But Tuesday night when I was working on a story about the full moon celebrations that take place on Miami Beach, I met a guy who took an instant disliking to me and did not hesitate to show it.

The man then spent the rest of the night flipping me off each time I pointed the camera in his direction. It wasn’t even like I was singling him out. He was just part of a group of drummers that were part of a larger celebration with people dancing and drinking and just hanging out.

I didn’t even realize he was flipping me off in the first few photos, but you can see him here in the background with his middle finger extended.

I only noticed later on in the night when I moved to the other side of the group to get a different angle. And once I noticed, I zoomed in on him, which is what you see in the top photo.

Obviously the guy had some issues if he allowed a photographer to prevent him from drumming with two hands as everybody else was doing.

The tension between us started much earlier; just minutes after I arrived on the beach and encountered a group of drummers who were getting ready to perform. I plopped myself down on the sand and started interviewing them.

But this one guy had the attitude that I was going to ruin their little secret, which is not much of a secret considering they’re pounding on drums on a public beach all night long. And the event is posted on several internet forums as well as on Facebook.

“We don’t want any articles, we don’t want any tourists to come here,” he told me, obviously forgetting that the beach is open for all.

My original intention was to videotape the drummers, but that required me to use a light, which is very bright.

I understand this, so I was planning on doing some quick pans of the drummers with the light just to give a sense of what is happening.

But even before I even pointed the light in that direction, he started bitching about it.

So I turned off the light because it still wasn’t much going on at that time. And I was trying to be as unobtrusive as I can.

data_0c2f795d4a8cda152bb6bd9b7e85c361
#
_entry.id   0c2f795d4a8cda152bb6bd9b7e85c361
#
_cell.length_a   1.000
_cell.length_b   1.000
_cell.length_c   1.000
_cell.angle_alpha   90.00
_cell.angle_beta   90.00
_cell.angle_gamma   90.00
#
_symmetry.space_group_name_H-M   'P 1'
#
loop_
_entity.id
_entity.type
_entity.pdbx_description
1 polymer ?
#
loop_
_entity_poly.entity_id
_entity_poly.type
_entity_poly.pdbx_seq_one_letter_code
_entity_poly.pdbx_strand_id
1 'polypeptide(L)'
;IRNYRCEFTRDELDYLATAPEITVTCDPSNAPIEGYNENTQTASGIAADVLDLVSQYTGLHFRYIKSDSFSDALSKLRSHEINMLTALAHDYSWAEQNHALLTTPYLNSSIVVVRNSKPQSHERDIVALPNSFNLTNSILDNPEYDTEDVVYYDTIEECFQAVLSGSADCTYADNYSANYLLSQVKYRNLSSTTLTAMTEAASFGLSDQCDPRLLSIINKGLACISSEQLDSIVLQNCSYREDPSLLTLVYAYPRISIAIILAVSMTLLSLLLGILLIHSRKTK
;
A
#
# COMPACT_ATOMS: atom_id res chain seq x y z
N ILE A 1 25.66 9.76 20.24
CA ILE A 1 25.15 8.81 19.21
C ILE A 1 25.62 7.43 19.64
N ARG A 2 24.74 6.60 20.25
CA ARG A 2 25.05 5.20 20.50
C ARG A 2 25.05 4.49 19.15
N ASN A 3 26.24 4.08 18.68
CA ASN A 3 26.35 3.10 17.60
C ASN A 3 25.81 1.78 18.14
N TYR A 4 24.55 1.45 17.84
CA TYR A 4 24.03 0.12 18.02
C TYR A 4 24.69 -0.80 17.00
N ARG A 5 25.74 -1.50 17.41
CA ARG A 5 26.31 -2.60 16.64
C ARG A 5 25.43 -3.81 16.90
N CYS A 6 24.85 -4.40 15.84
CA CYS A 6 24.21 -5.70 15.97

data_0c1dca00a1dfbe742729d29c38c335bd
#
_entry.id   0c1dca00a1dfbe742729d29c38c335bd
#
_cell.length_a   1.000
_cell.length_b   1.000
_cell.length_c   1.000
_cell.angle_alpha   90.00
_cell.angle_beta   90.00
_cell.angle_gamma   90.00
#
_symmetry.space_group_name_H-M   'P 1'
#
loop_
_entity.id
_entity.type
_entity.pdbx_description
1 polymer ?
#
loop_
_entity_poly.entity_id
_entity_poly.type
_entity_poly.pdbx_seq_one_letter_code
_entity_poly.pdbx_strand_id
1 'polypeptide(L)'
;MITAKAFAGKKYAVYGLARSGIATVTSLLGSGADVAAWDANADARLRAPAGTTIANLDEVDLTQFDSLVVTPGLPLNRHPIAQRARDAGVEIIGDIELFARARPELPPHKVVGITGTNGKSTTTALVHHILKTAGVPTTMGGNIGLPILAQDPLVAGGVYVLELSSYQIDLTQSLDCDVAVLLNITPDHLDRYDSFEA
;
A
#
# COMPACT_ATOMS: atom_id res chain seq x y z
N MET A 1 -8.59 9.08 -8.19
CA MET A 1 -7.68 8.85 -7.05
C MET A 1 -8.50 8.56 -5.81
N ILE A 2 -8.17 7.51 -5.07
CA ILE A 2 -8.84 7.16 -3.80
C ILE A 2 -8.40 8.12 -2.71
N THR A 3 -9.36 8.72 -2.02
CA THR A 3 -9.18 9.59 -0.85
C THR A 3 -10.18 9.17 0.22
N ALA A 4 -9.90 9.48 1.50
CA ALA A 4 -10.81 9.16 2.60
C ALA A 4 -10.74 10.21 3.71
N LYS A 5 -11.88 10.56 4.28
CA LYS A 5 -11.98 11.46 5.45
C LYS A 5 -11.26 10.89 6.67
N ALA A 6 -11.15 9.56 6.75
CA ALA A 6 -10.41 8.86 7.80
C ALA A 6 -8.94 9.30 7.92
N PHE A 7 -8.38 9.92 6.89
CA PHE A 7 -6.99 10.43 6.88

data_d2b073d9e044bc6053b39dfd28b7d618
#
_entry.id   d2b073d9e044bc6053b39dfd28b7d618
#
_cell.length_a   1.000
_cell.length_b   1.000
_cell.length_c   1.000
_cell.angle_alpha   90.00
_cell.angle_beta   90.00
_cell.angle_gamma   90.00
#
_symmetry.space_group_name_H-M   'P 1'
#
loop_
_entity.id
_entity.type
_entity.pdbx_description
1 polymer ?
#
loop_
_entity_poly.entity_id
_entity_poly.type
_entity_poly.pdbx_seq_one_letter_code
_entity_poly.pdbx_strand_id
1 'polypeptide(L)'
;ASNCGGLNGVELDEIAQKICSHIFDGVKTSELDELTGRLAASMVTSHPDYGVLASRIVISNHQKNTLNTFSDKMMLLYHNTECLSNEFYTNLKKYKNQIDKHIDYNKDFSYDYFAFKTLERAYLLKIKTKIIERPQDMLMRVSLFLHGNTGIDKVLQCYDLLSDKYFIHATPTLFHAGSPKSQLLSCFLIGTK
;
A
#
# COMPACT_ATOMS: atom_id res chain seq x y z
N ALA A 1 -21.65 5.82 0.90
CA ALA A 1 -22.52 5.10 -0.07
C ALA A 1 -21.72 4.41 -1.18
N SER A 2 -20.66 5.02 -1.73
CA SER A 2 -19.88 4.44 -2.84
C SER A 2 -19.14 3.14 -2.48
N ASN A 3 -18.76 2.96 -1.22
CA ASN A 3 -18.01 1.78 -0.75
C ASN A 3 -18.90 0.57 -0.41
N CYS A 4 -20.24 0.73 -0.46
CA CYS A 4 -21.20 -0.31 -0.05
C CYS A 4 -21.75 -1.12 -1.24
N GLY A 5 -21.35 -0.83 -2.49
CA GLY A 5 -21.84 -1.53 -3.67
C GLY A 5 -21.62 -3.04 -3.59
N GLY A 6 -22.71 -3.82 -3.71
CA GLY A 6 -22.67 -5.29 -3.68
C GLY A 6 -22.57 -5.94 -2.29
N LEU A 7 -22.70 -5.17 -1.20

But he said some smart remark that made the others laugh, which I didn’t quite catch but I knew it was directed at me.

But I ignored that as well.

Then a couple of hours later, after I had taken a bunch of photographs – including the one where I didn’t notice him flipping me off – I got in on the other side of the group because I had not shot from that angle.

That’s when I noticed him flipping me off.

So I moved in closer to him and started taking more photos. That was my way of flipping him off.

He was one of 200 people in the event. And he was sitting smack in the middle of the main drum group. Nobody else had a problem with me taking photos.In fact, there were several photographers there with SLRs. And many more with little point and shoots.

And then he started saying something which I didn’t understand, so I moved in closer and asked him to repeat himself.

He was bitching about me taking his photo. If he wouldn’t have been flipping me off, I would have snapped a few photos of the group and moved on.

So I was pretty annoyed and told him not to tell me how to do my job. Actually, I told him “don’t tell me how to do my fucking job.”

Then the guy next to him, the one who looks as if he is in a trance in the first picture, suddenly pipes up and tells me to “chill out”.

So suddenly I was looking like the ass.

But today, he is looking like the ass.

Read the story and see the rest of the photos on Miami Beach 411.

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Carlos Millerhttps://pinacnews.com
Editor-in-Chief Carlos Miller spent a decade covering the cop beat for various newspapers in the Southwest before returning to his hometown Miami and launching Photography is Not a Crime aka PINAC News in 2007. He also published a book, The Citizen Journalist's Photography Handbook, which is available on Amazon.